You could say I'd rewritten the same novel three times and I thought I had to move on. The success of the book, and then the movie, had by then also created a commercial expectation and I remember touring America and seeing people in the audiences who I thought might not want to read the books I wanted to write next. My constituency had become broader, but more mysterious to me.
There was a time you saw me once, one afternoon, in the dormitories. There was no one else around, and I was playing this tape, this music. I was sort of dancing with my eyes closed and you saw me.' '...yes, I remember that occasion. I still think about it from time to time.' 'That's funny, so do I.
I want my words to survive translation. I know when I write a book now I will have to go and spend three days being intensely interrogated by journalists in Denmark or wherever. That fact, I believe, informs the way I write - with those Danish journalists leaning over my shoulder.
It is all very well, in these changing times, to adapt one's work to take in duties not traditionally within one's realm; but bantering is of another dimension altogether. For one thing, how would one know for sure that at any given moment a response of the bantering sort is truly what is expected? One need hardly dwell on the catastrophic possibility of uttering a bantering remark only to discover it wholly inappropriate.
If you were a boy and a girl and you were in love with each other, really, properly in love, and if you could show it, then the people who run Hailsham, they sorted it out for you. They sorted it out so you could have a few years together before you began your donations.
And so we stood together like that, at the top of that field for what seemed like ages, not saying anything, just holding each other, while the wind kept blowing and blowing at us, tugging our clothes, and for a moment, it seemed like we were holding onto each other because that was the only way to stop us from being swept away into the night.
He chose a certain path in life, it proved to be a misguided one, but there, he chose it, he can say that at least. As for myself, I cannot even claim that. You see, I trusted. I trusted in his lorship's wisdom. All those years I served him, I trusted I was doing something worthwhile. I can't even say I made my own mistakes. Really - one has to ask oneself - what dignity is there in that?
I'm interested in memory because it's a filter through which we see our lives, and because it's foggy and obscure, the opportunities for self-deception are there. In the end, as a writer, I'm more interested in what people tell themselves happened rather than what actually happened.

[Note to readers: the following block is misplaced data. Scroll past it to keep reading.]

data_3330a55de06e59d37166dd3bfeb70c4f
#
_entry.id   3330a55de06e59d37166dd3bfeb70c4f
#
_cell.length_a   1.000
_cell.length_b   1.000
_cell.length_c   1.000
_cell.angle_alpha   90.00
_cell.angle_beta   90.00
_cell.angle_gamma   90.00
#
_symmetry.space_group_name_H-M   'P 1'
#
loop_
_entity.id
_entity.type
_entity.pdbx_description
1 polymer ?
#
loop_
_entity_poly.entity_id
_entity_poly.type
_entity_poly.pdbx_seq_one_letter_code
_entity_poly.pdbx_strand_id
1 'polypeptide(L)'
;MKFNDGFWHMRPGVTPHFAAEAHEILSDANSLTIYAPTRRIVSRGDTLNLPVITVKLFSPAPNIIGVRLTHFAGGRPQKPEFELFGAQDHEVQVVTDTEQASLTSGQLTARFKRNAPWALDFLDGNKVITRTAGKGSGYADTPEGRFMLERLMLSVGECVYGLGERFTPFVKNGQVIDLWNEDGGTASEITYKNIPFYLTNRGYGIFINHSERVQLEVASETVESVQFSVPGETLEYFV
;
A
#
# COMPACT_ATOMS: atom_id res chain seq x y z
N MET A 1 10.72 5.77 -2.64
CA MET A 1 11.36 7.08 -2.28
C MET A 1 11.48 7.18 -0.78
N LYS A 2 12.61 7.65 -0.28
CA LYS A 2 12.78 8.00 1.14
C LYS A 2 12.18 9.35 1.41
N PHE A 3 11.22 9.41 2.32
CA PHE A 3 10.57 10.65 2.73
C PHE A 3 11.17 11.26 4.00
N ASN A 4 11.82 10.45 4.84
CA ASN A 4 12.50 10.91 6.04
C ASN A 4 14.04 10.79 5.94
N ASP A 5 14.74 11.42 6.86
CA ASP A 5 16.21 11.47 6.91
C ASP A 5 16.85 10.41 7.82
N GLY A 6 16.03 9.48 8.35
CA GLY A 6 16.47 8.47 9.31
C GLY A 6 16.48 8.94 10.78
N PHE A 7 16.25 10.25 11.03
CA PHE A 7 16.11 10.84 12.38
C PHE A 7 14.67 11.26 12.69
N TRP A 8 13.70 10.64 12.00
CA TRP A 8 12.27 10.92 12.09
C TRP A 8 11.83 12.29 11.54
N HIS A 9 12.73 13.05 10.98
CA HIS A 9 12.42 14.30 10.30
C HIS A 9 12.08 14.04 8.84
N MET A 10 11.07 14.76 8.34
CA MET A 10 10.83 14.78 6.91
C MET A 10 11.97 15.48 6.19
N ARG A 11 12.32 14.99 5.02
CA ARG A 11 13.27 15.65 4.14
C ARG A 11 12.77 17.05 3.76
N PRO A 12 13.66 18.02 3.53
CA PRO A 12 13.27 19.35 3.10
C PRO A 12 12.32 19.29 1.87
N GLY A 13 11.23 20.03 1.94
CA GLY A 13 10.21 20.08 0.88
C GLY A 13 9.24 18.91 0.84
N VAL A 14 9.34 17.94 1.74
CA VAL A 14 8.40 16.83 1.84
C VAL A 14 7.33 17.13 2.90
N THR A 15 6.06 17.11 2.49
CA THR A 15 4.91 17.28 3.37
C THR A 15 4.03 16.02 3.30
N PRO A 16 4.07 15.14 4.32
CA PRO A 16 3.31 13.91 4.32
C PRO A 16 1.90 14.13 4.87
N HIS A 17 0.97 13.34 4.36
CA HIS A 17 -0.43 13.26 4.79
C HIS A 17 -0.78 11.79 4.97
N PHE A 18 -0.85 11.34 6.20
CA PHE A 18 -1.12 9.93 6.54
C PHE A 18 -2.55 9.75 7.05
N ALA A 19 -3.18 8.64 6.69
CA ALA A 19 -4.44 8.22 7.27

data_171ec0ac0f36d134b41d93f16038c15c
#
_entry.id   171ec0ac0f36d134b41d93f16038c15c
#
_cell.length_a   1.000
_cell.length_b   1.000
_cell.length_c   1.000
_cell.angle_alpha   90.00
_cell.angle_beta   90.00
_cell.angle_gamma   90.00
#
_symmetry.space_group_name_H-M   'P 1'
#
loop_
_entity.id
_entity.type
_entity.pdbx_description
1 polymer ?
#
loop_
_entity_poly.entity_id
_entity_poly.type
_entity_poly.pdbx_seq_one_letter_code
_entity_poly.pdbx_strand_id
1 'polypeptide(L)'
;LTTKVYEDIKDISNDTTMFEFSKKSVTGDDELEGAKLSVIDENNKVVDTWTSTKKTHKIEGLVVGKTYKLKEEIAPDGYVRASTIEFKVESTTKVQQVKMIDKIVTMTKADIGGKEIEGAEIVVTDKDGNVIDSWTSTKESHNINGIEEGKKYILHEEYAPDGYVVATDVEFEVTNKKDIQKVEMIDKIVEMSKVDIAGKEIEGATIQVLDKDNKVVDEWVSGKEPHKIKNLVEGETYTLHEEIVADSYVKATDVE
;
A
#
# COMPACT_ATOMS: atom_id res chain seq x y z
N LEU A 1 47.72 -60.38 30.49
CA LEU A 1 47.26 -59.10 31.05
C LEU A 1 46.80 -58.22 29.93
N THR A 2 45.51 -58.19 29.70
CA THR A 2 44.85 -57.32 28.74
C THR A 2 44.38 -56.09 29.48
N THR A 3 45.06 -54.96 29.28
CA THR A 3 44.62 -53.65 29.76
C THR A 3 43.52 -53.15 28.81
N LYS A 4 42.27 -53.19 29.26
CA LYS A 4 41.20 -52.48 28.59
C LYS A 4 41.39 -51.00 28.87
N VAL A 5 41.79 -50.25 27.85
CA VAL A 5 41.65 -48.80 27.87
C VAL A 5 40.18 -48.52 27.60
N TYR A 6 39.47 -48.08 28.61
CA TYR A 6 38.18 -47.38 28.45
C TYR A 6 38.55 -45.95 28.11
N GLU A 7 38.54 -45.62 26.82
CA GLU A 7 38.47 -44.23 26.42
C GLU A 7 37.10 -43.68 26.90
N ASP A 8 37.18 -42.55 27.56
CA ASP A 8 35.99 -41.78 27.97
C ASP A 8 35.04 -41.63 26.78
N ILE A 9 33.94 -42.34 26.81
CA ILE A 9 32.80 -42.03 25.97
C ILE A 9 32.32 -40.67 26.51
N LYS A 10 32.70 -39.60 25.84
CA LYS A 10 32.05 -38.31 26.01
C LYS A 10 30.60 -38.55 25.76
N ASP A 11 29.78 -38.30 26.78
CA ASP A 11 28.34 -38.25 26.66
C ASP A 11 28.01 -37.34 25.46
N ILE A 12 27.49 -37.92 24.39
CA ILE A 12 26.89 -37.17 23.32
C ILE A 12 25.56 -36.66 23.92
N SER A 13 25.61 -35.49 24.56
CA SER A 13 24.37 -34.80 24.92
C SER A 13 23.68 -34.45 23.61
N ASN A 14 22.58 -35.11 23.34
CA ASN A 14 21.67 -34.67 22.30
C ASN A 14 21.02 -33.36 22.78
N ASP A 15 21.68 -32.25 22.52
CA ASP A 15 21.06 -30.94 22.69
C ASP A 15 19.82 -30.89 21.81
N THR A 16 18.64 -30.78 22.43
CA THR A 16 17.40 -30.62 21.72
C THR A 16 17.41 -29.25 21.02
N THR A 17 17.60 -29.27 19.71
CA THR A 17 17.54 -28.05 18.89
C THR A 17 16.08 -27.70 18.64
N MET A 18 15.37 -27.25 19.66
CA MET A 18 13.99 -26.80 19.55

It never occurred to me that our lives, until then so closely interwoven, could unravel and separate over a thing like that. But the fact was, I suppose, there were powerful tides tugging us apart by then, and it only needed something like that to finish the task. If we'd understood that back then-who knows?-maybe we'd have kept a tighter hold of one another.
…It’s hard to appreciate the beauty of a world when one doubts its very validity….But I’ve long since lost all such doubts, Ono,’ he continued. ‘When I am an old man, when I look back over my life and see I have devoted it to the task of capturing the unique beauty of that world, I believe I will be well satisfied. And no man will make me believe I’ve wasted my time.
For a great many people, the evening is the most enjoyable part of the day. Perhaps, then, there is something to his advice that I should cease looking back so much, that I should adopt a more positive outlook and try to make the best of what remains of my day. After all, what can we ever gain in forever looking back and blaming ourselves if our lives have not turned out quite as we might have wished?
Perhaps there are those who are able to go about their lives unfettered by such concerns. But for those like us, our fate is to face the world as orphans, chasing through long years the shadows of vanished parents. There is nothing for it but to try and see through our missions to the end, as best we can, for until we do so, we will be permitted no calm.
I can see,’ Miss Emily said, ‘that it might look as though you were simply pawns in a game. It can certainly be looked at like that. But think of it. You were lucky pawns. There was a certain climate and now it’s gone. You have to accept that sometimes that’s how things happen in the world. People’s opinions, their feelings, they go one way, then the other. It just so happens you grew up at a certain point in this process.’ ‘It might be just some trend that came and went,’ I said. ‘But for us, it’s our life.
Even at the time, I realised this couldn't be right, that this interpretation didn't fit with the rest of the lyrics. But that wasn't an issue with me. The song was about what I said, and I used to listen to it again and again, on my own, whenever I got the chance.